A person seated in the driver's seat of a typical car or truck depends on the rear view mirror and two side mirrors to see vehicles approaching from behind. However, vehicles or other objects on either side and slightly behind a car may be in an area that is outside the field of view of the these mirrors. This region is called the vehicle's blind spot. Driver's education classes emphasize the importance of checking for vehicles in the blind spot before attempting to make a lane change. Nevertheless, hundreds of thousands of collisions occur every year during lane changes.
Blind spot detectors, initially developed by Volvo over a decade ago, use radar, ultrasonic, or image sensors to monitor a vehicle's blind spots and alert the driver when other vehicles are present. The alert indication is normally a yellow or red light located in or near the side mirrors that illuminates when a vehicle enters the blind spot between the front seat and back seat, also known as a B-pillar. Some models will provide an additional haptic warning that vibrates the driver's seat and/or steering wheel should they use the turn signals to indicate their intention to change lanes even though there is a vehicle in the blind spot. Detectors operate in such a way that does not take the road limits into consideration. It will give a warning if the driver is moving out of it's lane or if another car is close to sideswiping the driver.
In 2011, Infiniti introduced two models offering a feature called "Blind Spot Intervention". In addition to warning the driver about a vehicle in the blind spot, this system actually helps to prevent the car from changing lanes when a collision is likely to occur. The system applies mild braking to the wheels on the opposite side of the vehicle to pull the vehicle back to its original lane when it determines that changing lanes is likely to cause a collision with a vehicle in the blind spot.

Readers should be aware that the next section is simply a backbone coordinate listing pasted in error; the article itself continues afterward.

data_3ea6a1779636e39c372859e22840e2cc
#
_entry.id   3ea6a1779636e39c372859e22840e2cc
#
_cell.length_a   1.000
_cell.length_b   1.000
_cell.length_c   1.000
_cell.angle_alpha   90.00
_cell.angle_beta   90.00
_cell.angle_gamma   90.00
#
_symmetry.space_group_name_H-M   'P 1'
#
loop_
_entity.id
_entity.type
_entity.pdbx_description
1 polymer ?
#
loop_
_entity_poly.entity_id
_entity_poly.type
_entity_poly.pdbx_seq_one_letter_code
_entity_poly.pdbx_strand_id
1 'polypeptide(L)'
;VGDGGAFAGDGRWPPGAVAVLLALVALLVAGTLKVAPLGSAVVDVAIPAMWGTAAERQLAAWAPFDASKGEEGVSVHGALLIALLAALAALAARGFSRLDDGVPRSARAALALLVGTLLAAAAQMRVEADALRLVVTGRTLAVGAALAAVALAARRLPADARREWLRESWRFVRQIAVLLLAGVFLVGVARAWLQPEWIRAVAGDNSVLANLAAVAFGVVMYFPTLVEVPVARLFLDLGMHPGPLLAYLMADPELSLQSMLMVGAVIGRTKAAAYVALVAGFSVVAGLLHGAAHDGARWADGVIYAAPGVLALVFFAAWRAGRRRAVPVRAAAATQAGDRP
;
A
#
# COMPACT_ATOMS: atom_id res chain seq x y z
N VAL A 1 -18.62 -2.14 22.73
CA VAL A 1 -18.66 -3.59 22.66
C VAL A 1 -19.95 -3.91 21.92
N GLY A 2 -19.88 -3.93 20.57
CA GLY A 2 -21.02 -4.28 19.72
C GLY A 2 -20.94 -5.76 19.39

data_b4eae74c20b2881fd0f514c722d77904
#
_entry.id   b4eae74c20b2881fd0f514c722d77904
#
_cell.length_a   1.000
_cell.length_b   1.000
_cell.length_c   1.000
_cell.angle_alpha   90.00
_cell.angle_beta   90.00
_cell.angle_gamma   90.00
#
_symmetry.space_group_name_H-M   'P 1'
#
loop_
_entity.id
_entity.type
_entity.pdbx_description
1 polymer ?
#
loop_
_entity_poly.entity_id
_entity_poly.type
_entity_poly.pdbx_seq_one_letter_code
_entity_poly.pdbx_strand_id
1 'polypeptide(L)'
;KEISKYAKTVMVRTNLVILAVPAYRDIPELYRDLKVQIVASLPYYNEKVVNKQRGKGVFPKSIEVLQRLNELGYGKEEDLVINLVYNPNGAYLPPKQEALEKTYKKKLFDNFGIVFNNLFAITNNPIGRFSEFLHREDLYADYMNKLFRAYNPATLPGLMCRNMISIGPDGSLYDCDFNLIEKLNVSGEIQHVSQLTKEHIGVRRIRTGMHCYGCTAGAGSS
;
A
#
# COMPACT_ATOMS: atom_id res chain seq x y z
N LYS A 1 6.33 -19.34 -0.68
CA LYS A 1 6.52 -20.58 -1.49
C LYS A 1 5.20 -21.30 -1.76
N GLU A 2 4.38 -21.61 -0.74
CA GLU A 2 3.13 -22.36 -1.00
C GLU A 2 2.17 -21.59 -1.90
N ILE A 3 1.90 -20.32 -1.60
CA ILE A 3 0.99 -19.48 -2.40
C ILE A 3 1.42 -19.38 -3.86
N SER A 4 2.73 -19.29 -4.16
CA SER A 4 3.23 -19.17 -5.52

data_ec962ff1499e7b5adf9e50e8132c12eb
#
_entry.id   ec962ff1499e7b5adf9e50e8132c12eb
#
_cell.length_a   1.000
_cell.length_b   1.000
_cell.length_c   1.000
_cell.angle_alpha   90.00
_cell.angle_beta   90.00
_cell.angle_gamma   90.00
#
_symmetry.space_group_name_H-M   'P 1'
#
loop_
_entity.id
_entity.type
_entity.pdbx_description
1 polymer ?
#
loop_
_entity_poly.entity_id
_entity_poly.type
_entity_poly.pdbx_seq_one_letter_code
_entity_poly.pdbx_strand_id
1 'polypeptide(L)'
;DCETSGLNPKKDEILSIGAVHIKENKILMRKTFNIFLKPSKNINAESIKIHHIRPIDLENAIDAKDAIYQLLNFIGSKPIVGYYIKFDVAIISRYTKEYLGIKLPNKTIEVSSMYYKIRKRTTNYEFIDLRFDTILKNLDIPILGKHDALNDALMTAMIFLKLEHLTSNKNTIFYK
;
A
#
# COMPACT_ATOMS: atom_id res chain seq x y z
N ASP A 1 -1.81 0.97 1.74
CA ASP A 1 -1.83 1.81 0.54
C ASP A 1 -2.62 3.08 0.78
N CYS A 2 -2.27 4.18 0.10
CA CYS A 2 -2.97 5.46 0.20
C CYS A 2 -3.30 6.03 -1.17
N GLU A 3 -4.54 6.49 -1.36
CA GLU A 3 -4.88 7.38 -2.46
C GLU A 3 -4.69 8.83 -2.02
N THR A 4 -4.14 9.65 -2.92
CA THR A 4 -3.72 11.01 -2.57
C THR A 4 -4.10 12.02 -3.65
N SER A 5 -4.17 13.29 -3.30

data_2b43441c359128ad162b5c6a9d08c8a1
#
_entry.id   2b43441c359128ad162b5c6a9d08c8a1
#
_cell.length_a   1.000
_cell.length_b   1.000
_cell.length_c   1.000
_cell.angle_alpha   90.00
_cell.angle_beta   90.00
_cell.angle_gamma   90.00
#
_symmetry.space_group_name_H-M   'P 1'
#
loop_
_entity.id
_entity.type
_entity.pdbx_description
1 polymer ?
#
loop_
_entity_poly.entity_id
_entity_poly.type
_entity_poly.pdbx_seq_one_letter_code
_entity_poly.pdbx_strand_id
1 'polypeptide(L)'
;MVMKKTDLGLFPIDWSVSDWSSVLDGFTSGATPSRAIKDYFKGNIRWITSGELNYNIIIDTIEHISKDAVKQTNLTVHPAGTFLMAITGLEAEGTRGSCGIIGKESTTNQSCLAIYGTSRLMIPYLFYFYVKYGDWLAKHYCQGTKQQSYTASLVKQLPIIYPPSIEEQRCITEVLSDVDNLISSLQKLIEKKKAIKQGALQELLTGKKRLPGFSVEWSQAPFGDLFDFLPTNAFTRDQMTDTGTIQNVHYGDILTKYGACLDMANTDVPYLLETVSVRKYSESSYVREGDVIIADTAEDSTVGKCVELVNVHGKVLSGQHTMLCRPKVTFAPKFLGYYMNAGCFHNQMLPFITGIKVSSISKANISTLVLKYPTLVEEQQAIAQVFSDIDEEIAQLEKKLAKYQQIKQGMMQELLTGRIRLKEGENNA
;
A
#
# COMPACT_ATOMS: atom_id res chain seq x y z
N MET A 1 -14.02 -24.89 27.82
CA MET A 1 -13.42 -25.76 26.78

Different manufacturers use various names to describe the blind spot detection system. Ford, Lincoln, and Volvo use the term Blind Spot Information System. Audi calls it Side Assist. General Motors calls it Side Blind Zone Alert. Infiniti calls it Blind Spot Warning.
Other Blind Spot Detection Methods
Multi-radius mirrors having a 40-degree field of view have been a popular option for consumers in Europe and Japan for more than 20 years. But in the US, this cannot be the solution, since government regulations permit only flat mirrors, having a 15-degree field of view. LaneFX offers a relatively inexpensive system that rotates the outside mirrors of the car when the turn signal is activated or on command using a button on the dash to allow the driver to see in the blind spot.
A different blind-spot detection device has been developed by Advanced Technology Products of Toronto, Ontario. The system uses a patented passive infrared sensor technology, which the company claims can sense thermal energy radiating from the tires of a moving vehicle. This temperature difference is used to trigger a flashing red light to warn the driver of the hazard.
Michigan-based Magna Donnelly Corp. has developed panoramic vision displays involving three cameras, which can give an image of both sides and of the back of the vehicle, covering a 70-degree field of view with almost no blind spots. The three cameras replace the exterior and interior rear-view mirrors.